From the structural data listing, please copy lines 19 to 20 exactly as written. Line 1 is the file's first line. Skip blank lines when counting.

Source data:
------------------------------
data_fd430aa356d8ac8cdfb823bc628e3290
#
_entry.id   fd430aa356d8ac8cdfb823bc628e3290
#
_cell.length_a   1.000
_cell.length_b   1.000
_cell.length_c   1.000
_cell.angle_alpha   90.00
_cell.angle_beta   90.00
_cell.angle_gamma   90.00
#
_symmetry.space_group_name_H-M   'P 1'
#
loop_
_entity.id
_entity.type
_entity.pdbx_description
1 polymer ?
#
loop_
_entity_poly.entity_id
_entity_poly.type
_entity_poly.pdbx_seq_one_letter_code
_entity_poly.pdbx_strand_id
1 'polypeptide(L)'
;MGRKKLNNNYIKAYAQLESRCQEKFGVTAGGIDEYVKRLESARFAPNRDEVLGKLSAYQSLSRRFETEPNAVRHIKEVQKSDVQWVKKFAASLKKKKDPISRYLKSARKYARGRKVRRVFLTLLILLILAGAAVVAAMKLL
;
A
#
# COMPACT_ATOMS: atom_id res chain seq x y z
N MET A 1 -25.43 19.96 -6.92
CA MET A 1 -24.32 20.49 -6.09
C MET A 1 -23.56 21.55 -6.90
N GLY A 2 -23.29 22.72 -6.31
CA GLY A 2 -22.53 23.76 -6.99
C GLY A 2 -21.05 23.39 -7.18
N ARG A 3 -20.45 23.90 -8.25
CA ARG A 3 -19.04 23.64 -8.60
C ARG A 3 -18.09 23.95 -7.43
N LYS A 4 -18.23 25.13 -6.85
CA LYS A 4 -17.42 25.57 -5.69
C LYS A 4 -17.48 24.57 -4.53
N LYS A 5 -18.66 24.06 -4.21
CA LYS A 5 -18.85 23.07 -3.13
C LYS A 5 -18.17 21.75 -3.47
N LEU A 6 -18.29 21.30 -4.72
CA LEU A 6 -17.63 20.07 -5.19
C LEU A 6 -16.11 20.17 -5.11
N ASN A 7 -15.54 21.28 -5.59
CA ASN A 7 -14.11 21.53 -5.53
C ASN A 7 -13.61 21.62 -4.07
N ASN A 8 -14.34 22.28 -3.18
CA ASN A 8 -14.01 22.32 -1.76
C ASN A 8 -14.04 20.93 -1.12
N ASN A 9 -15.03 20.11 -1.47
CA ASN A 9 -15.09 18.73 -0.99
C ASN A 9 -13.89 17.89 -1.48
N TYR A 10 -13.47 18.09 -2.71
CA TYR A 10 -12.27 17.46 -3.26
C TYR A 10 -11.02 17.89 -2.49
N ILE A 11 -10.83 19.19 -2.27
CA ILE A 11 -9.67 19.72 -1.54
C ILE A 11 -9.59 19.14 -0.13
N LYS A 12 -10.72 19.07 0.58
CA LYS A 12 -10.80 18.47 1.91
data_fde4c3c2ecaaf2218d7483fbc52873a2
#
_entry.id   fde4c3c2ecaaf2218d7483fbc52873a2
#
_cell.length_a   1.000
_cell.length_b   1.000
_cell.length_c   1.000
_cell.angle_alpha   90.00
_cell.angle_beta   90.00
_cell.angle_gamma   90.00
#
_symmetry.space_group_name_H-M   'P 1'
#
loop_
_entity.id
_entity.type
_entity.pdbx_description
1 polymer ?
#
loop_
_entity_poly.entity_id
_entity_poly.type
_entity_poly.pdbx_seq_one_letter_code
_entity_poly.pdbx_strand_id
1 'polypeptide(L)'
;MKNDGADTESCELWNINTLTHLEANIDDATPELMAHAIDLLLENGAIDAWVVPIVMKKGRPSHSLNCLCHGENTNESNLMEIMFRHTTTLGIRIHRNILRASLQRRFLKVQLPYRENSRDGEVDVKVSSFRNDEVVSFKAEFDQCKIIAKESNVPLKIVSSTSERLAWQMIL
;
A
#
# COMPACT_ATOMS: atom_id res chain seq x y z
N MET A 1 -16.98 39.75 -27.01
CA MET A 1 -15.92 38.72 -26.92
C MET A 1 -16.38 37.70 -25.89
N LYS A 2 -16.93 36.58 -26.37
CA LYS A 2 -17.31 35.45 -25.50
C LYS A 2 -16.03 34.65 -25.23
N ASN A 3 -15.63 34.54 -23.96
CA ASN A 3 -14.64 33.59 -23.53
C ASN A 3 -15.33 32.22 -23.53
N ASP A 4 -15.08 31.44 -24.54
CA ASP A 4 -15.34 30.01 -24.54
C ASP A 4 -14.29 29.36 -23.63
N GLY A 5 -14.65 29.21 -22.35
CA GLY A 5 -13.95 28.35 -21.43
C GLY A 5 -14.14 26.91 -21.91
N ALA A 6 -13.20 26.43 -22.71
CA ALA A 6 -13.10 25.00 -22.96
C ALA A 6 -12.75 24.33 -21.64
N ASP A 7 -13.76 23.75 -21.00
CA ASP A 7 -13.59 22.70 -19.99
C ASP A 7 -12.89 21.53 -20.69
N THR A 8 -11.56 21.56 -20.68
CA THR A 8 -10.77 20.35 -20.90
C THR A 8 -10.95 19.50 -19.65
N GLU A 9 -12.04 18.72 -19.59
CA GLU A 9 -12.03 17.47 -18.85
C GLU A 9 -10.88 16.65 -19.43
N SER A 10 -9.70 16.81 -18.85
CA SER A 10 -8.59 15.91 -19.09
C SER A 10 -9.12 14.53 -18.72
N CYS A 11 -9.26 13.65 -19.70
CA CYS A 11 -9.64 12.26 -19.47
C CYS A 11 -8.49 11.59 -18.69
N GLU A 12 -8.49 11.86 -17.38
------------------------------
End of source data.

#
loop_